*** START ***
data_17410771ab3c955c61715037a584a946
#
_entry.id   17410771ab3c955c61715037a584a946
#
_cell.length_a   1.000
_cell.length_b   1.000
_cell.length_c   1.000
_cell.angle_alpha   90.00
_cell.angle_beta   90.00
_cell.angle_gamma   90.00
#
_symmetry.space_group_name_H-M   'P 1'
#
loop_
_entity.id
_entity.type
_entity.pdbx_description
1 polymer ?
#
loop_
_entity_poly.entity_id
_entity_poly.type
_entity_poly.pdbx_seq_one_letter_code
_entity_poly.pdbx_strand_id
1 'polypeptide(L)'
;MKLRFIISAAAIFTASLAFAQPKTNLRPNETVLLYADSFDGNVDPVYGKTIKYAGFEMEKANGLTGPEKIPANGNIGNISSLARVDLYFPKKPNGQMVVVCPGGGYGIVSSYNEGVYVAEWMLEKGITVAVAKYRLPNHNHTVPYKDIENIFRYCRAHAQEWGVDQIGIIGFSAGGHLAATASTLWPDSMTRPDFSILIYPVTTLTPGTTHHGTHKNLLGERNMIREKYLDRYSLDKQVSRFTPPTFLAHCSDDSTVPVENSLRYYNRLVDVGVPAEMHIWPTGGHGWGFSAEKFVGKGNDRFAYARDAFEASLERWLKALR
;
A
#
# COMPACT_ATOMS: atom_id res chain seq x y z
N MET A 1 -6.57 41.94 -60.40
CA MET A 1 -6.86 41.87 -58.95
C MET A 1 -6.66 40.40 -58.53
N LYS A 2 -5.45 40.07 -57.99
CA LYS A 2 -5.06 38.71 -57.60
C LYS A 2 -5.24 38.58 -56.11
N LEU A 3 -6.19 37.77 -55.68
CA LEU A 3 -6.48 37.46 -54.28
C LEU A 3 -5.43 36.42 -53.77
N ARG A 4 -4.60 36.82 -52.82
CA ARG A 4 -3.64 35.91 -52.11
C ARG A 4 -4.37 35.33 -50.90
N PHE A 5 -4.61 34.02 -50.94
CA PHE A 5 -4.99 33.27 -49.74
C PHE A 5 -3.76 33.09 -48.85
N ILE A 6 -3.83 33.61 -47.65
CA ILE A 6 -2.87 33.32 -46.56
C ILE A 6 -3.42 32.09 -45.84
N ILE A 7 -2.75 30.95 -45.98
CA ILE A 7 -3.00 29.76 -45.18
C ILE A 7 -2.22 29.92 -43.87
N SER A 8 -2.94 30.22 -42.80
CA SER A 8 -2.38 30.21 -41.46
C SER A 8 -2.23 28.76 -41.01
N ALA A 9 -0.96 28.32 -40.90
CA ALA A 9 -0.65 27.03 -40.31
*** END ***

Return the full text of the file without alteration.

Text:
data_17410771ab3c955c61715037a584a946
#
_entry.id   17410771ab3c955c61715037a584a946
#
_cell.length_a   1.000
_cell.length_b   1.000
_cell.length_c   1.000
_cell.angle_alpha   90.00
_cell.angle_beta   90.00
_cell.angle_gamma   90.00
#
_symmetry.space_group_name_H-M   'P 1'
#
loop_
_entity.id
_entity.type
_entity.pdbx_description
1 polymer ?
#
loop_
_entity_poly.entity_id
_entity_poly.type
_entity_poly.pdbx_seq_one_letter_code
_entity_poly.pdbx_strand_id
1 'polypeptide(L)'
;MKLRFIISAAAIFTASLAFAQPKTNLRPNETVLLYADSFDGNVDPVYGKTIKYAGFEMEKANGLTGPEKIPANGNIGNISSLARVDLYFPKKPNGQMVVVCPGGGYGIVSSYNEGVYVAEWMLEKGITVAVAKYRLPNHNHTVPYKDIENIFRYCRAHAQEWGVDQIGIIGFSAGGHLAATASTLWPDSMTRPDFSILIYPVTTLTPGTTHHGTHKNLLGERNMIREKYLDRYSLDKQVSRFTPPTFLAHCSDDSTVPVENSLRYYNRLVDVGVPAEMHIWPTGGHGWGFSAEKFVGKGNDRFAYARDAFEASLERWLKALR
;
A
#
# COMPACT_ATOMS: atom_id res chain seq x y z
N MET A 1 -6.57 41.94 -60.40
CA MET A 1 -6.86 41.87 -58.95
C MET A 1 -6.66 40.40 -58.53
N LYS A 2 -5.45 40.07 -57.99
CA LYS A 2 -5.06 38.71 -57.60
C LYS A 2 -5.24 38.58 -56.11
N LEU A 3 -6.19 37.77 -55.68
CA LEU A 3 -6.48 37.46 -54.28
C LEU A 3 -5.43 36.42 -53.77
N ARG A 4 -4.60 36.82 -52.82
CA ARG A 4 -3.64 35.91 -52.11
C ARG A 4 -4.37 35.33 -50.90
N PHE A 5 -4.61 34.02 -50.94
CA PHE A 5 -4.99 33.27 -49.74
C PHE A 5 -3.76 33.09 -48.85
N ILE A 6 -3.83 33.61 -47.65
CA ILE A 6 -2.87 33.32 -46.56
C ILE A 6 -3.42 32.09 -45.84
N ILE A 7 -2.75 30.95 -45.98
CA ILE A 7 -3.00 29.76 -45.18
C ILE A 7 -2.22 29.92 -43.87
N SER A 8 -2.94 30.22 -42.80
CA SER A 8 -2.38 30.21 -41.46
C SER A 8 -2.23 28.76 -41.01
N ALA A 9 -0.96 28.32 -40.90
CA ALA A 9 -0.65 27.03 -40.31